The educational game company suffered a massive hack late last year that allowed third parties to access the data of over 200,000 children and many more parents; its reluanched site contains a new disclaimer that appears to attempt to avoid responsibility for future breaches.
A new clause of its terms and conditions states:
“YOU ACKNOWLEDGE AND AGREE THAT ANY INFORMATION YOU SEND OR RECEIVE DURING YOUR USE OF THE SITE MAY NOT BE SECURE AND MAY BE INTERCEPTED OR LATER ACQUIRED BY UNAUTHORIZED PARTIES.”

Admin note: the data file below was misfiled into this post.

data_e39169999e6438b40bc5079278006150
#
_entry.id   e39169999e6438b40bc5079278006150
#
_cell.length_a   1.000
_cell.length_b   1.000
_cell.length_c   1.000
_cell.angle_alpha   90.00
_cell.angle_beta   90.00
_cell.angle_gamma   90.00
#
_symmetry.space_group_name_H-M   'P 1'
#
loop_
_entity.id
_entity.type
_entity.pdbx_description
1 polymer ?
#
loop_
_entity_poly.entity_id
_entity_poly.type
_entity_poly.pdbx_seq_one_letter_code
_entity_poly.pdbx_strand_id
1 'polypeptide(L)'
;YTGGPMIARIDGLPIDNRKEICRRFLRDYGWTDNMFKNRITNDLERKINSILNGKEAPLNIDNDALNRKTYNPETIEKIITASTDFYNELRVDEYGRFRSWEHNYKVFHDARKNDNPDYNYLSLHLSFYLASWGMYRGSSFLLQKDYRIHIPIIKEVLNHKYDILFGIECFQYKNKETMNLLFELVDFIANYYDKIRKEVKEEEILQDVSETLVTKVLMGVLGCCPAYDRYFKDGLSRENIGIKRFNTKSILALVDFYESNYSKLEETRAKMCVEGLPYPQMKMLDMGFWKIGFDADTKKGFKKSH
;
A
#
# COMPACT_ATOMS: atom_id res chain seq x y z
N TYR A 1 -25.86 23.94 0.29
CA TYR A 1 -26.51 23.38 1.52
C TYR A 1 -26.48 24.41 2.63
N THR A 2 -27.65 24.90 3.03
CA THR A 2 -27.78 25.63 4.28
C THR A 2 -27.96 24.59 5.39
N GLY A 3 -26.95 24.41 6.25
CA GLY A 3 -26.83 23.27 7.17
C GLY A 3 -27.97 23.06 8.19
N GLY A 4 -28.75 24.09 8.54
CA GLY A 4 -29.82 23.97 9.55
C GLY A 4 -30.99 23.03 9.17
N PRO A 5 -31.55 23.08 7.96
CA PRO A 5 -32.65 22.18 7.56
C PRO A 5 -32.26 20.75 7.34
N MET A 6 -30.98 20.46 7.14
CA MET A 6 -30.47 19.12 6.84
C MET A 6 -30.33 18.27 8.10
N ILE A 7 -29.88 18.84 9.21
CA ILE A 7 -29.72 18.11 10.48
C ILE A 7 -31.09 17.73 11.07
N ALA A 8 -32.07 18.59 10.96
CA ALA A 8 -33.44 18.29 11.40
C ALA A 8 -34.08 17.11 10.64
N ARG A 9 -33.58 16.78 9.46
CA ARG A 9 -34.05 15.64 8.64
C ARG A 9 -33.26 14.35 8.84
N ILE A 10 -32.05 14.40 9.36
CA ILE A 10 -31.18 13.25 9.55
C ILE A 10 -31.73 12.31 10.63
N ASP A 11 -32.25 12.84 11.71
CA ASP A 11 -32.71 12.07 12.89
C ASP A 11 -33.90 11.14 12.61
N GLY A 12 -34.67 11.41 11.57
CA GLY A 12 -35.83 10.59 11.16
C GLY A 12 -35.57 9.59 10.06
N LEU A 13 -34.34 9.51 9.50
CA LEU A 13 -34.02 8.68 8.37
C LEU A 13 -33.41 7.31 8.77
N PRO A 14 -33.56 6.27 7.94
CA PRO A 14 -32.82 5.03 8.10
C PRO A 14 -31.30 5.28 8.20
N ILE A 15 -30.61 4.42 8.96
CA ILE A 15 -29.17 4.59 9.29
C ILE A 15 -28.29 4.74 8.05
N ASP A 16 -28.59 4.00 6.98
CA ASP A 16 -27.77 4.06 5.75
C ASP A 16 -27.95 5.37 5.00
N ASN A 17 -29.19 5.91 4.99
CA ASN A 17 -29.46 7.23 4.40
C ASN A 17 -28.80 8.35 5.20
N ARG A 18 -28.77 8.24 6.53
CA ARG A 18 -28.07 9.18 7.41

Legal experts contacted by Motherboard suggest that the clause is unenforcable.
Under a U.S. law known as COPPA, companies must both protect and anonymize the data of minors which access their services. Restrictions are even tougher in Europe, as detailed in this Gamasutra blog post on the VTech hack and the laws that it falls under.
Hong Kong-based VTech last week announced plans to acquire California educational game company LeapFrog Enterprises for $72 million.